VIHELM group presents their powered air purifying respirator at the Inclusive Innovation workshop.

 

The underrated but critical role that fast-tracked ‘emergency innovation’ played in Viet Nam’s much heralded success in containment of COVID-19, is central to its aspirations to rapidly restore growth while co-existing with the pandemic.

The shared goal of overcoming COVID-19 has resulted in an avalanche of innovation of all shapes and sizes to respond to the impacts of the pandemic in Viet Nam from nationally produced test kits and masks during global stockouts to rice ATM’s and Zero Dong supermarkets. The pandemic has resulted in new dynamics between different actors from government, businesses and citizens, as well as new mechanisms for coordination and collaboration within the Government, which especially in the innovation policy space has been one of the longstanding challenges. These new mechanisms can be linked to both strong state capacity in agility and adaptiveness as well as the entrepreneurial nature of Vietnamese society.  However, from this experience, three questions arise: How can the newly surfaced mechanisms of governance and dynamics of rapid emergency innovation be sustained and help drive recovery in a co-existing with COVID reality? How do we make sure the recovery is not built around single-point solutions but a portfolio of interventions for systemic impact? And how to build forward better in ways that are inclusive and sustainable?

Following the regional UNDP-NESTA study Strategies for Supporting Inclusive Innovation, which highlights case studies from across ASEAN countries particularly Indonesia, Myanmar, the Philippines and Viet Nam, UNDP Viet Nam embarked on a journey to uncover what does inclusive innovation mean for the Science, Technology and Innovation Policy in Viet Nam. Moreover, the study on Viet Nam’s Inclusive Innovation Policy introduces a new understanding of the concept as “innovation of, by and for people as both producers/innovators and consumers/users for the purpose of both sustainable economic growth and social advancement.” This conceptualization aims to broaden the understanding of innovation and include more segments of the society in the innovation narrative and promote new growth drivers for sustainable growth that are based on new value creation and leaving no one behind.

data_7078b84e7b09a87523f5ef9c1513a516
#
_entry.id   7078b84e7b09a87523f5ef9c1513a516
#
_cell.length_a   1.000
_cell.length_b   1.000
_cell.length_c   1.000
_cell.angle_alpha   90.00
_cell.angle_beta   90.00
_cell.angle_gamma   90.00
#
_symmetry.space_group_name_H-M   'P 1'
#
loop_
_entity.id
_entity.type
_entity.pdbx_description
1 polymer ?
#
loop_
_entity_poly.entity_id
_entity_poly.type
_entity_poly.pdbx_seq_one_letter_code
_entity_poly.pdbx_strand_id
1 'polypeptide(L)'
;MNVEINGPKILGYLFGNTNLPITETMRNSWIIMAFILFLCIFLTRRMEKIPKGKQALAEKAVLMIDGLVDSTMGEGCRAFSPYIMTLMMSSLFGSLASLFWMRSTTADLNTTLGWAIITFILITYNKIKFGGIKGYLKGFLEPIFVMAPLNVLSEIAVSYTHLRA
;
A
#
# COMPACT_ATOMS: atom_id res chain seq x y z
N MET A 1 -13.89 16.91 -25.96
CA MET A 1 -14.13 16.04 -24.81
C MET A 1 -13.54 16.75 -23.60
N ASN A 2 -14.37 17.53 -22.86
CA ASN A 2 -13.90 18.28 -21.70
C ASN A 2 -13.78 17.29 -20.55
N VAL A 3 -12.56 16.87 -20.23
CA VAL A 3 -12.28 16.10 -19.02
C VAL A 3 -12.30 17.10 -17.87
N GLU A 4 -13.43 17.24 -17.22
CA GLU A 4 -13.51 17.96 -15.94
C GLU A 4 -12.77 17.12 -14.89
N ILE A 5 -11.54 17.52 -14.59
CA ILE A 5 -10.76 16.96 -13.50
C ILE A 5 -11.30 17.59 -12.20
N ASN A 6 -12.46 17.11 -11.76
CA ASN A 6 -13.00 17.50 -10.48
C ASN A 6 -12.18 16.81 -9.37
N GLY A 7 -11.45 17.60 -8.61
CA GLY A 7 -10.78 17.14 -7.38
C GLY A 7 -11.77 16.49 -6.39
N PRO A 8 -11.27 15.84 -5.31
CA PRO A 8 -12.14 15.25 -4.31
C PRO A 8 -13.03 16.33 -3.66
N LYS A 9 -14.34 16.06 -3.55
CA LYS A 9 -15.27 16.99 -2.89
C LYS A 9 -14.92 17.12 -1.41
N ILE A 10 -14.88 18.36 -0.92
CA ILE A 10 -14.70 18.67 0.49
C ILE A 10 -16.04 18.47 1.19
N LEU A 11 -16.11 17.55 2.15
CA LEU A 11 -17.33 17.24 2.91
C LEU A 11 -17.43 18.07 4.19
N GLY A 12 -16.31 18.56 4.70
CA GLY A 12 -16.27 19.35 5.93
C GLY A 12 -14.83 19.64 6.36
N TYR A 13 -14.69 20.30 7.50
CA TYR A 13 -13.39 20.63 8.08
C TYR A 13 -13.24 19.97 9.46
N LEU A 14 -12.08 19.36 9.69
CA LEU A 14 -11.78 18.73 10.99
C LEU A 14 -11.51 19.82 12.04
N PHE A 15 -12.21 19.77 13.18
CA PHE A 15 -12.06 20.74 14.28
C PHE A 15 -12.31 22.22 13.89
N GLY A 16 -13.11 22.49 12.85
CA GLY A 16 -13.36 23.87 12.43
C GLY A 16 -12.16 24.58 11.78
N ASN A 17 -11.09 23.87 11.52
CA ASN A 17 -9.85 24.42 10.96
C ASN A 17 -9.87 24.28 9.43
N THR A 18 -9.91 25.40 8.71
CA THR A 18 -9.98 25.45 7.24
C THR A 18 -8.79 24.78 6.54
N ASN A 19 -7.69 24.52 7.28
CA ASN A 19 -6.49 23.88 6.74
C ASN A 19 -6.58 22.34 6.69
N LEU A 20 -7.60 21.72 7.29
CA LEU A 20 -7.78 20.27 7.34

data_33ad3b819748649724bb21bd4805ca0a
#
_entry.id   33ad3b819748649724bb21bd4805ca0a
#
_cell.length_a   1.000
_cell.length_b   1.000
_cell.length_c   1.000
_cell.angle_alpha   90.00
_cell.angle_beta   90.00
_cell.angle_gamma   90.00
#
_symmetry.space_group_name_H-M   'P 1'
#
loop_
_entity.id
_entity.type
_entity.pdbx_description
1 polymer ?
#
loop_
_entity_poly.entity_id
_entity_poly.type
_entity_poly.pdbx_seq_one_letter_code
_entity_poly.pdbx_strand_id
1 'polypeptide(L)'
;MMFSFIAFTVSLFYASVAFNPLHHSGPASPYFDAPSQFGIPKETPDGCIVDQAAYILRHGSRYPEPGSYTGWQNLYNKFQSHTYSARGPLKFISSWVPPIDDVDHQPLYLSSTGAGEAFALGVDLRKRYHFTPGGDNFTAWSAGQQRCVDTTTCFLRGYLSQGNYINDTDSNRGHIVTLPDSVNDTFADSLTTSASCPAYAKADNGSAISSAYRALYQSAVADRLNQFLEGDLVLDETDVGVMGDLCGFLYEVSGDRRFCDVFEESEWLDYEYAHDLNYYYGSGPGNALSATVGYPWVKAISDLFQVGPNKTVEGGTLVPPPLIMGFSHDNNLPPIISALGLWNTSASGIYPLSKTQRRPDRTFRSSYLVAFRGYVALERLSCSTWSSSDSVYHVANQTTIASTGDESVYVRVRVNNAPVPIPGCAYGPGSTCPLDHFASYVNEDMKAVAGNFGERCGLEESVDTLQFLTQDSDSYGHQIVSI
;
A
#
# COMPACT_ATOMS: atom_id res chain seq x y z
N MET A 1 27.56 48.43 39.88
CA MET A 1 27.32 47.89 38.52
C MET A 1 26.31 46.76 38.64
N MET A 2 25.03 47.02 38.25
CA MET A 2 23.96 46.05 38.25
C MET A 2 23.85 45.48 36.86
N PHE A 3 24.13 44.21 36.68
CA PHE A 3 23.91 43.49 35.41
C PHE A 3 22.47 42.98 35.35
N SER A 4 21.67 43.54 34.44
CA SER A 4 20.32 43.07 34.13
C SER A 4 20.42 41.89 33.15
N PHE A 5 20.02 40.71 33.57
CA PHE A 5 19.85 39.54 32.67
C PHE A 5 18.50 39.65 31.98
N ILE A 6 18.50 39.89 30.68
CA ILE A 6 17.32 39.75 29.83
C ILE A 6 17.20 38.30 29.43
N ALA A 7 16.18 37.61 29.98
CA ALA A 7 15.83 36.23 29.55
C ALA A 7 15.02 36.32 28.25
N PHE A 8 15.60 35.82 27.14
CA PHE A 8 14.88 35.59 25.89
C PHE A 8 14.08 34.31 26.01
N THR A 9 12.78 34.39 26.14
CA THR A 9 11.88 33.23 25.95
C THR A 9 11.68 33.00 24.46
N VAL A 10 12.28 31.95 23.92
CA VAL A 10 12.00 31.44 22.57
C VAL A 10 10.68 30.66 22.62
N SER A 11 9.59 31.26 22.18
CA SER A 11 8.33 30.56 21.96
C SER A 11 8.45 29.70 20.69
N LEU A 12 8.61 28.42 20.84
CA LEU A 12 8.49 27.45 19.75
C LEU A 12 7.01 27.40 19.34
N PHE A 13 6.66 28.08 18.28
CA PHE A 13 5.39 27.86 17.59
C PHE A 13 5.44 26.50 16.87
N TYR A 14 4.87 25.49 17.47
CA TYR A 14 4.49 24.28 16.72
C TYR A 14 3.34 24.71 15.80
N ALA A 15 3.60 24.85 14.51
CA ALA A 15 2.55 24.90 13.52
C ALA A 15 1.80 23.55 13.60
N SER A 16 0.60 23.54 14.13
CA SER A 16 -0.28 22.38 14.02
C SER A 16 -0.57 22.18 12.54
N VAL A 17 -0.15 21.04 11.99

These study findings were discussed in the Second Action-oriented workshop on inclusive innovation in Ha Noi 3 July co-organized with the Central Institute of Economic Management under the Ministry of Planning and Investment convening policymakers across the board and bringing together NGOs and business representatives to discuss how to promote inclusive innovation in Viet Nam. The workshop discussed how should inclusive innovation policy be further mainstreamed in the context of the Socio-Economic Development Strategy 2021-25 and the National Innovation Centre and what are the innovative supporting institutions needed? Furthermore, it uncovered how the entrepreneurship of the Government can also help innovators fast track pre-commercialization and commercialization of R&D results so that more truly made in Viet Nam innovative products will be available?

These questions are more timely than ever in the co-existing with COVID reality where moving from emergency to inclusive innovation is paramount. During the lockdown period, mutually shared mission on containing the spread of COVID-19 combined with entrepreneurial Vietnamese people resulted in three newly surfaced dynamics that have played a part in Viet Nam’s successful COVID-19 response. These are particularly exciting from the inclusive innovation lens:

  1. The Government has demonstrated breath-taking agility and innovation amidst the crisis through creating new partnerships and leveraging social networks. Furthermore, it demonstrates that the Government united by a shared mission and mandated to think outside of the box, can gather policymakers around the same table and unshackle the innovation and creativity of even the most rigid bureaucrats. It also emphasizes the importance of cross-ministerial collaboration, multiple partnerships, including between the Government and the private sector as well as academia, which have led to a successful response.

Government innovation and partnerships with private sector

Test-kits